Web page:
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Orbiting Around the Sun: Passing from Perihelion to Aphelion

written by: Aggeliki K.•edited by: RC Davison•updated: 4/30/2011

As the Earth and the other planets of our Solar System orbit around the Sun, they are forcibly confronted with the effects - mild or severe - of their elliptical paths. Read about what happens at perihelion and aphelion and whether these two points are related to the succession of seasons.

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    Characteristics of an Elliptical Orbit

    Perihelion and Aphelion Most of the celestial bodies in the Solar System, including the planets, orbit around the Sun in more or less elliptical orbits. The term perihelion refers to the closest point to the Sun in an object's elliptical orbit (point 2 of the image), and the term aphelion refers to the furthest point from the Sun (point 1 of the image). The object may be a planet such as the Earth, a satellite or another celestial body. Both terms have Greek roots, 'helios' means the Sun, 'peri' means close to and 'apo' means away from.

    Due to the fact that Earth orbits the Sun in an almost circular orbit, the Sun is close to the center of the orbital path. This makes the distance variation of the two points, aphelion and perihelion, very small compared to the distance variations of other planets. More specifically, when the Earth reaches the perihelion around January the 3rd, it is 91,445,000 miles (147,166,462 km) away from the Sun. On the other hand, when the Earth reaches aphelion around July the 4th, it is only 94,555,000 miles (152,171,522 km) away from the Sun. This makes the average distance from the Sun to around 93 million miles.

    Another important fact is that a planet or a satellite moves more slowly at aphelion and more quickly at perihelion according to Kepler's 2nd Law. When the Earth is at aphelion its potential energy is at its maximum and its kinetic energy is at its minimum. The opposite happens when the Earth is at perihelion. The potential energy is minimum and the kinetic energy is maximum. The whole phenomenon results in a slight difference in duration between the summers of the two hemispheres; Northern Hemisphere's summer is 2 to 3 days longer than the Southern Hemisphere's summer.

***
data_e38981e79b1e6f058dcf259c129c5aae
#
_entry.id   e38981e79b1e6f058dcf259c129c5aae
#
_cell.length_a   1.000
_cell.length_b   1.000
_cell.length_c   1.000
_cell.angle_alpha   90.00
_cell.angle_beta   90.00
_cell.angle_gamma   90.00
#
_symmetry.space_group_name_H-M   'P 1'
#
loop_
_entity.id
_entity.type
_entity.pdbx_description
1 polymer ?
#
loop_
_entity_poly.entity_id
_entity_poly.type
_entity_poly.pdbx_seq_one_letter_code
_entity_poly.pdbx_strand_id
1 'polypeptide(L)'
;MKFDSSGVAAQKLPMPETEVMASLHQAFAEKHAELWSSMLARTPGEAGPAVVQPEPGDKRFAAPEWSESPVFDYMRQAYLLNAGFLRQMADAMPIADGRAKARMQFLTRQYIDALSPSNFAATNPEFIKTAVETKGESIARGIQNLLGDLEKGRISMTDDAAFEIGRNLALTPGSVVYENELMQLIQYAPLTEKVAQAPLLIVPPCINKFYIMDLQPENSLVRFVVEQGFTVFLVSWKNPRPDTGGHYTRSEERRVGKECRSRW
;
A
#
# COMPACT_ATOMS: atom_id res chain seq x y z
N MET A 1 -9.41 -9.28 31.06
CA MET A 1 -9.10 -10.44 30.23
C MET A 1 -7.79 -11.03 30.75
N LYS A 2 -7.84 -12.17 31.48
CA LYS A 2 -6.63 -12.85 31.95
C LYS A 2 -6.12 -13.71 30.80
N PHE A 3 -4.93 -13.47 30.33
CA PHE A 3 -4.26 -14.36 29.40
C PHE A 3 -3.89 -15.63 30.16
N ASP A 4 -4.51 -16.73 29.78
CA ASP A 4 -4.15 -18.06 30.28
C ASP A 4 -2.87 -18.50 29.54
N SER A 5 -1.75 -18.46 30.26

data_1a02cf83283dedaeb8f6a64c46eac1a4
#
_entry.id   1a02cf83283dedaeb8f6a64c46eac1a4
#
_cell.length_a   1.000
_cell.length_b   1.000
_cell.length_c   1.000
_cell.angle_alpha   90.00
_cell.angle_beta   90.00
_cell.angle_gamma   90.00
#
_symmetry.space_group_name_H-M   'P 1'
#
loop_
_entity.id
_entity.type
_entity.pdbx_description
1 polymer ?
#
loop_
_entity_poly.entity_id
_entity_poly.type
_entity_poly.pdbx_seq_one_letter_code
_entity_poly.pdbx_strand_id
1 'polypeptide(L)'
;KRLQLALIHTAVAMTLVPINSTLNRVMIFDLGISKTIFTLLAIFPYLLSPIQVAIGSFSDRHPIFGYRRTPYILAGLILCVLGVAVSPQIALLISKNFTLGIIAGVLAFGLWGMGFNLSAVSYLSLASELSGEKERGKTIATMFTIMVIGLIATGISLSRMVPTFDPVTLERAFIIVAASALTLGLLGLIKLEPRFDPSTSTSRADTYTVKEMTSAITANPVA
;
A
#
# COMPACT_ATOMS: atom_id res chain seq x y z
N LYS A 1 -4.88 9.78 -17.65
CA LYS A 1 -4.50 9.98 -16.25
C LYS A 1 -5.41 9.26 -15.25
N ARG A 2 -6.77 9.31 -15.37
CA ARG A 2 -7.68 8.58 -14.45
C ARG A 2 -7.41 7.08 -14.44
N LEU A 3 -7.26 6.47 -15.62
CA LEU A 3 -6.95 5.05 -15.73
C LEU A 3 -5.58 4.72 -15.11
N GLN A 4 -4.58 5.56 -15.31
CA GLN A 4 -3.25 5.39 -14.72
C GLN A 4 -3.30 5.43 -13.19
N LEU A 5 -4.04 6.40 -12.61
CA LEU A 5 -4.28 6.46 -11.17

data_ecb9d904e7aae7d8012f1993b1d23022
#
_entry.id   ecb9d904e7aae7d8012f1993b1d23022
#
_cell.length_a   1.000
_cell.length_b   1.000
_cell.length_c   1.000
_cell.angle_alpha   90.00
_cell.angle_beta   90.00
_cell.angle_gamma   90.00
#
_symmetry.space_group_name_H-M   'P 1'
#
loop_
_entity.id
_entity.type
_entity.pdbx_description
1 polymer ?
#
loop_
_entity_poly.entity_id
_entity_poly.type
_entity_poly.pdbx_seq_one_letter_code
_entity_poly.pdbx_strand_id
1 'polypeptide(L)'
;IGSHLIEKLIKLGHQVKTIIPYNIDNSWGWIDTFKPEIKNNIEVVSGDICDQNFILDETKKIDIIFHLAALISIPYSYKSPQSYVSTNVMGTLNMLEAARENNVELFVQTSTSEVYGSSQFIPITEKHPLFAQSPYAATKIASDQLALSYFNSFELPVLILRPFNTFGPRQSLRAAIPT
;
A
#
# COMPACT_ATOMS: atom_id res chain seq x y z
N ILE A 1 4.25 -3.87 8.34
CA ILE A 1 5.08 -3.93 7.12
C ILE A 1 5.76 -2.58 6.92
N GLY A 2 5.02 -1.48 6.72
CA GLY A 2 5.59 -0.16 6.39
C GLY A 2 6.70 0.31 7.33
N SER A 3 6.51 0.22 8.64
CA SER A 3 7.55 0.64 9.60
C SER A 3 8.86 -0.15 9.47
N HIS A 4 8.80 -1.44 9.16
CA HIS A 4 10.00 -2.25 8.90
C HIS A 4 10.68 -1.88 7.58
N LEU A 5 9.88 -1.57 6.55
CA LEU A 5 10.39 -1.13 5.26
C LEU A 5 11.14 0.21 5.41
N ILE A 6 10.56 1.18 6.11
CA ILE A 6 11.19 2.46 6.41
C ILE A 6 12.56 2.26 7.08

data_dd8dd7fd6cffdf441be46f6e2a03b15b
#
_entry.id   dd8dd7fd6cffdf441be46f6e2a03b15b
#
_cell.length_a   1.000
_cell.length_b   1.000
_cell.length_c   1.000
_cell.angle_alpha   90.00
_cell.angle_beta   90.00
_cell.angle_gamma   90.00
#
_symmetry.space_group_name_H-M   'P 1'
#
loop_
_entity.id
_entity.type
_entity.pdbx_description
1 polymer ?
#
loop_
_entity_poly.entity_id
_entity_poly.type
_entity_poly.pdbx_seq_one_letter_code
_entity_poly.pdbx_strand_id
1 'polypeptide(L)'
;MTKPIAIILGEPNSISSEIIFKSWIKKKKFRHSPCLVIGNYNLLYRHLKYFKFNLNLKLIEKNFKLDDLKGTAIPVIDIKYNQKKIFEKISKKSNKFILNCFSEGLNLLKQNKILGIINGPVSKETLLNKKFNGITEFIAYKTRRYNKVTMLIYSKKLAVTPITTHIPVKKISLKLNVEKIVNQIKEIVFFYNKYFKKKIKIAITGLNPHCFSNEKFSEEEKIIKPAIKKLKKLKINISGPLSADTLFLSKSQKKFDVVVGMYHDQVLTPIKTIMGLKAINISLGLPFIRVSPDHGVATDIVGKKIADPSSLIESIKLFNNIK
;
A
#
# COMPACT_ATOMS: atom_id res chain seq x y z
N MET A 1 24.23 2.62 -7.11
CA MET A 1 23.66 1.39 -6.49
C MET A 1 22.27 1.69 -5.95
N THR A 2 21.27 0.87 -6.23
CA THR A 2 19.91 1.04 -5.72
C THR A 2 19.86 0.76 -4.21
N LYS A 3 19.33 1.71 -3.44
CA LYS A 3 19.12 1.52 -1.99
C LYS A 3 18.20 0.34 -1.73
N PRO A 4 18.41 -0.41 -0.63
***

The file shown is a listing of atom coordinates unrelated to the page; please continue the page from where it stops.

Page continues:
Apart from perihelion and aphelion, there are more general terms that describe the furthest and the nearest point of an elliptical orbit. These are the apoapsis or apicenter and the periapsis or pericenter of the orbit respectively. When referring to the Earth, the closest point is called perigee and the furthest point is called apogee. For a more detailed explanation on the two Earth-related terms visit the article: "Apogee and Perigee - The Near and Far of Orbits".

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    Perihelion and Aphelion Distances of the Planets

    Almost all of the Solar System's planets follow more elliptical orbits than the Earth. The most eccentric orbit belongs to Pluto (although it is no longer considered a planet). The variation is so evident, that Pluto is sometimes closer to the Sun than Neptune is.

    The first number below indicates the perihelion distance of the planet, while the second number indicates the aphelion distance in Astronomical Units - AU. The unit of AU is the average distance from the Earth to the Sun—93 million miles or 150 million kilometers.

    Inner Planet Orbits Mercury: 0.31AU - 0.47AU

    Venus: 0.718AU - 0.728AU

    Earth: 0.98AU - 1.02AU

    Mars: 1.38AU - 1.67AU

    Image: Orbits of the inner planets.The green dot depicts the perihelion and the red dot the aphelion of each planet.

    Jupiter: 4.95AU - 5.45AUOuter Planet Orbits 

    Saturn: 9.02AU - 10.0AU

    Uranus: 18.3AU - 20.1AU

    Neptune: 30.0AU - 30.3AU

    Pluto: 29.7AU - 49.9AU

    Image: Orbits of the outer planets.The green dot depicts the perihelion and the red dot the aphelion of each planet.

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    Effects on the Succession of Seasons

    Although the Earth's distance from the Sun varies during the passing from aphelion to perihelion, it is wrongly believed that this fact causes the succession of seasons. People tend to believe that when the Earth is at aphelion, it is winter and when the Earth passes from perihelion, it is summer. This distance variation is not adequate to affect the climate of the planet to the degree we experience.

    Seasons are actually the result of the Earth's axial tilt. As the Earth travels along its orbital path, the hemisphere that happens to tilt toward the Sun experiences summer, the other hemisphere that is titled away, experiences winter. After six months, the two hemispheres exchange their roles, making the succession of seasons a perpetual process. The seasons are driven by the amount of direct sunlight the surface of the Earth receives.

    Things would be rather different, if Earth had a different shaped orbit around the Sun. For example, in the case of Mercury where perihelion is 28 million miles away from the Sun and aphelion 44 million miles away. Such huge changes during the year would make the existence of life as we know it, difficult on the planet.

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